"minimum_chrome_version": "102",
  "omnibox": {
    "keyword": "api"
  },
}

Now, register the omnibox event listeners at the top level of the script. When the user enters the omnibox keyword (api) in the address bar followed by tab or space, Chrome will display a list of suggestions based on the keywords in storage. The onInputChanged() event, which takes the current user input and a suggestResult object, is responsible for populating these suggestions.

sw-omnibox.js:

...
const URL_CHROME_EXTENSIONS_DOC =
  'https://developer.chrome.com/docs/extensions/reference/';
const NUMBER_OF_PREVIOUS_SEARCHES = 4;

// Display the suggestions after user starts typing
chrome.omnibox.onInputChanged.addListener(async (input, suggest) => {
  await chrome.omnibox.setDefaultSuggestion({
    description: 'Enter a Chrome API or choose from past searches'
  });
  const { apiSuggestions } = await chrome.storage.local.get('apiSuggestions');
  const suggestions = apiSuggestions.map((api) => {
    return { content: api, description: `Open chrome.${api} API` };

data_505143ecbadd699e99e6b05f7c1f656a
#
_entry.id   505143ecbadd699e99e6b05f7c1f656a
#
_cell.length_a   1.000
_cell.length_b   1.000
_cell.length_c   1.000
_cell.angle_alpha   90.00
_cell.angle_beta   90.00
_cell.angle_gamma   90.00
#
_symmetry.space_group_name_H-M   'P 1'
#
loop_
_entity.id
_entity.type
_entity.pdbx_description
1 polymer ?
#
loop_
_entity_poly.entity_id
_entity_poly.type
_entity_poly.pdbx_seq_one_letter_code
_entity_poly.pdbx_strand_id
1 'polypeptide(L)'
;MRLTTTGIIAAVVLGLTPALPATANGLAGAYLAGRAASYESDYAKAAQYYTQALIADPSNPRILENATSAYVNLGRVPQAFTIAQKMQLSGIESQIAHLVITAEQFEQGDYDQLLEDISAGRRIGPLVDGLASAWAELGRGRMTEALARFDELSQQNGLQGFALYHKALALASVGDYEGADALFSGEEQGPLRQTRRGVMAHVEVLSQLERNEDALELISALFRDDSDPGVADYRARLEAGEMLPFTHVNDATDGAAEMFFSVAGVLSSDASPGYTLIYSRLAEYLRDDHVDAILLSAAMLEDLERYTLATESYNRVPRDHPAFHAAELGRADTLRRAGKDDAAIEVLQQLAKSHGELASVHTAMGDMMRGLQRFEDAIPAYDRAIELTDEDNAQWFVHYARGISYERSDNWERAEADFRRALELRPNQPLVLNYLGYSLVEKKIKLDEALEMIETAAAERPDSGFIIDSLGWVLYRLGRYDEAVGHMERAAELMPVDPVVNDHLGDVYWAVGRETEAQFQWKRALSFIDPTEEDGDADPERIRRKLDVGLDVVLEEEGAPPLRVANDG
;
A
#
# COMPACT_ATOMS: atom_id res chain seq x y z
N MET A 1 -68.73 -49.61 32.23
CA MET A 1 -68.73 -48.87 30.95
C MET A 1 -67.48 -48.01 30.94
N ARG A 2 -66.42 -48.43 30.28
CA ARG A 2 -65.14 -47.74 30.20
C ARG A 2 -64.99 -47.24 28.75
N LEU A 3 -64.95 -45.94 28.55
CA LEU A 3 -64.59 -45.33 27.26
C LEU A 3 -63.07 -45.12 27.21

});
  suggest(suggestions);
});

After the user selects a suggestion, onInputEntered() will open the corresponding Chrome API reference page.

sw-omnibox.js:

...
// Open the reference page of the chosen API
chrome.omnibox.onInputEntered.addListener((input) => {
  chrome.tabs.create({ url: URL_CHROME_EXTENSIONS_DOC + input });
  // Save the latest keyword
  updateHistory(input);
});

The updateHistory() function takes the omnibox input and saves it to storage.local. This way the most recent search term can be used later as an omnibox suggestion.

sw-omnibox.js:

...
async function updateHistory(input) {
  const { apiSuggestions } = await chrome.storage.local.get('apiSuggestions');
  apiSuggestions.unshift(input);
  apiSuggestions.splice(NUMBER_OF_PREVIOUS_SEARCHES);
  return chrome.storage.local.set({ apiSuggestions });
}

Step 6: Set up a recurring event

The setTimeout() or setInterval() methods are commonly used to perform delayed or periodic tasks. However, these APIs can fail because the scheduler will cancel the timers when the service worker is terminated. Instead, extensions can use the chrome.alarms API.

Start by requesting the "alarms" permission in the manifest. Additionally, to fetch the extension tips from a remote hosted location, you need to request host permission:

manifest.json:

{
  ...
  "permissions": ["storage", "alarms"],
  "permissions": ["storage"],
  "host_permissions": ["https://extension-tips.glitch.me/*"],
}